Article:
Could your smartphone be negatively affecting your health? Every parent has heard that they should be limiting their kids’ screen time, but studies show that too much time spent on phones, TVs and laptops can have adverse effects on adults. From weight gain to poor sleep, here’s what excessive screen time may be doing to you.
The Effects of Screen Time on Adults
A recent report from Pew Research shows that older adults love their screens as much as children. These are the potential side effects of screen addiction.
Gray Matter Atrophy
In those with gaming and internet addictions, it has been found that the gray matter in their brains has atrophied or reduced in volume. One of the primary areas affected is the frontal lobe, which is responsible for planning, organizing, and controlling impulses. The insula also appeared to be damaged in the brains of addicts; this area of the brain allows us to feel compassion and express empathy.
Diminished White Matter
When the white matter in the brain appears spotty, this indicates a loss of communication between the left and right hemispheres of the brain. This can also indicate poor connections between parts of the brain within the same hemisphere. Cognitive and emotional functions are impaired, and the brain’s signals become slowed and interrupted.
Impaired Dopamine Function
Dopamine is released when we play games, browse the internet, and use social media. Dopamine receptors and transporters can be damaged in addicted brains. The cravings for screen-related activities mimic those of drug addicts; long-term exposure to screens can damage the frontal lobe and other areas of the brain, which leads to reduced cognitive function.
As mentioned before, excessive screen time can damage one’s ability to feel compassion and develop empathy. This can make it difficult to form deep, meaningful relationships. Aside from this, screens can be very time-consuming. It isn’t hard to get sucked into Facebook or YouTube; before you know it, hours have passed. While technology has value, it can be frustrating to have dinner with or talk to someone who can’t stay off of their phone.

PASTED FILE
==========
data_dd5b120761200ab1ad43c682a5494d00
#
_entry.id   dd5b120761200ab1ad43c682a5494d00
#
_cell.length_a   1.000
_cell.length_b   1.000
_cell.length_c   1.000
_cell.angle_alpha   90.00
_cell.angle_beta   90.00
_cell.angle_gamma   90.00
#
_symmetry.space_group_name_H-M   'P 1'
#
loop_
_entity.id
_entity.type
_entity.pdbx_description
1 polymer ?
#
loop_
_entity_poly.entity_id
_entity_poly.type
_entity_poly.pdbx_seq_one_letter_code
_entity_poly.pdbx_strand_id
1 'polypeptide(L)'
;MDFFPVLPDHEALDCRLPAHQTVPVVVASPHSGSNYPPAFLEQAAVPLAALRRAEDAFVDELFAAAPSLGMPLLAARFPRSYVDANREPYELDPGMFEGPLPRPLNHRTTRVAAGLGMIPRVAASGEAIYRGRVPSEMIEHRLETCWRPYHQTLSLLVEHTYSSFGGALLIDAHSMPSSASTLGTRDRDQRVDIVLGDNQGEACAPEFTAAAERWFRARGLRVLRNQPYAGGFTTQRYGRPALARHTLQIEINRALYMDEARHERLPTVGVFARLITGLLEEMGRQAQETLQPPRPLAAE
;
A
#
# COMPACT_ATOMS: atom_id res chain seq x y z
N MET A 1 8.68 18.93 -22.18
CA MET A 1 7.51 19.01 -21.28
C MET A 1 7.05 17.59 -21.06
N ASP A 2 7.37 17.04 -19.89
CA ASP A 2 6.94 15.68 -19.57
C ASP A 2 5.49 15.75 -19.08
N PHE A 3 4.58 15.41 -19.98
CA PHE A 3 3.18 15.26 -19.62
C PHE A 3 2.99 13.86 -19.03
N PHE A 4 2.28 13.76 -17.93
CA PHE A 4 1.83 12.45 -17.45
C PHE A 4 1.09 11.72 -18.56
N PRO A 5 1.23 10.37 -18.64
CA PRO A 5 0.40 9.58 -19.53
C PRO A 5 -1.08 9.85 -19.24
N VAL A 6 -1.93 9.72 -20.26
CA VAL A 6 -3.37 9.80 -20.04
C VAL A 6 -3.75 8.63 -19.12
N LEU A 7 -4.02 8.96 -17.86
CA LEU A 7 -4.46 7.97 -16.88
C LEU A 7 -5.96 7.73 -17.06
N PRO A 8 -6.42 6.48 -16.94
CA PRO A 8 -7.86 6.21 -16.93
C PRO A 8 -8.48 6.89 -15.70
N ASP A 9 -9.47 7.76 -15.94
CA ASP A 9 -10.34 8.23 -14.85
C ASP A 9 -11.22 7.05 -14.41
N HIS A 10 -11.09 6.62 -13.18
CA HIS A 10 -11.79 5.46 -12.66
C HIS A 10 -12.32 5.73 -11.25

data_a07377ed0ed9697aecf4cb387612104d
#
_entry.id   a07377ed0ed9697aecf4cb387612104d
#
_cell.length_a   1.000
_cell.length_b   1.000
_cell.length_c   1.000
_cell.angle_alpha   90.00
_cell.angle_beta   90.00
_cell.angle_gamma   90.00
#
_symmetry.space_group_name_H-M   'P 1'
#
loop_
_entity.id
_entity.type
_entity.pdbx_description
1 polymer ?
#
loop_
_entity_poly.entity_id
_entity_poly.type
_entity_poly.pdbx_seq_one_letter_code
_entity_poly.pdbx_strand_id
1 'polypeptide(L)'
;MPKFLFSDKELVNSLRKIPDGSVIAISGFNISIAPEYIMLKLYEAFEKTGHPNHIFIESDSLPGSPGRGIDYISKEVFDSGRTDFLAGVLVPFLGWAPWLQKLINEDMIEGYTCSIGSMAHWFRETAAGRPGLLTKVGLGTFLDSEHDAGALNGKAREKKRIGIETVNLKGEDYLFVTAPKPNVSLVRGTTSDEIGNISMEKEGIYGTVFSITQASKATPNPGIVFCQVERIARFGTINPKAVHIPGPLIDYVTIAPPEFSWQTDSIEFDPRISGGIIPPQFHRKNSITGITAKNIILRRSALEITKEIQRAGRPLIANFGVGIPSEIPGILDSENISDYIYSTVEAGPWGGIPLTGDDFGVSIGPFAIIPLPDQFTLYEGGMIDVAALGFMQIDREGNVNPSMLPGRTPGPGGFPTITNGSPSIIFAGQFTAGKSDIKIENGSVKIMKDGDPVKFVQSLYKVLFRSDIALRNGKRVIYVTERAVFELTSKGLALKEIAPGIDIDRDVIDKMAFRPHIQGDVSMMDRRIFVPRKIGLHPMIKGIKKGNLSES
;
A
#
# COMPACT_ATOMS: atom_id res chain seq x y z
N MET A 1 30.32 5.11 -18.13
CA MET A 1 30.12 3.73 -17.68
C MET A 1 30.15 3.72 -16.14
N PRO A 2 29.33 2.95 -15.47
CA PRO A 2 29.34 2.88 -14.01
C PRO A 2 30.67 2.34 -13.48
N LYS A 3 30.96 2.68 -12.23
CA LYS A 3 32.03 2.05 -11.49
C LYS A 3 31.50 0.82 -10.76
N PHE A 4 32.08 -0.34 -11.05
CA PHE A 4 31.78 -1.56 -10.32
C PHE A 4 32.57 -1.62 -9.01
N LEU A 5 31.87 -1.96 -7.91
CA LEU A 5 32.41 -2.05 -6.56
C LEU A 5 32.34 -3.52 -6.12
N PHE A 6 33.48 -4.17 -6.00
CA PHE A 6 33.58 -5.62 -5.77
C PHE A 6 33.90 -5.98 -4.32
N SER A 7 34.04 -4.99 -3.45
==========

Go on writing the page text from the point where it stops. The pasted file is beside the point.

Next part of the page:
Screens Can Contribute to Obesity
Using screens excessively can contribute to a sedentary lifestyle and lead to obesity. It can be hard to choose to go for a walk after work instead of catching up on Facebook or binge-watching your favorite Netflix series. Too much TV, social media and gaming can put you at risk of being overweight if you don’t balance screen time with moderate exercise, no matter your age.
Screens Can Cause Disrupted Sleep
The blue light that screens emit can be detrimental to your sleep. By suppressing melatonin, this light can affect your circadian rhythm and make it hard for you to fall and stay asleep. If you are guilty of using screens before bed, you may be inadvertently reducing the quality of your sleep. Activities like commenting, emailing and texting keep your brain awake instead of sending you off to dreamland. Likewise, many people admit to answering and checking notifications in the middle of the night!
What You Can Do to Reduce Screen Time
Technology started as a trend and is now an integral part of our lives and culture. You likely depend on it for work and entertainment, and there’s nothing wrong with that. If you want to reduce the effects of screen time on your life, there are steps you can take to cut back the time you spend on your phone or laptop.
As an adult, sleep is one of your most important resources. By cutting out screen time an hour or two before bed, you will be able to get more restful, deep sleep. If you can’t seem to kick the habit, try installing a blue light blocker on your devices.
You can also find ways to integrate moderate exercise into your day. Instead of spending time on Facebook, you can go for a walk or do some housework that will get the blood pumping. Some people like to do mini-workouts during commercials or answer emails while running on the treadmill. While you may not be able to stop using technology, you can decide to put down your phone and take charge of your health.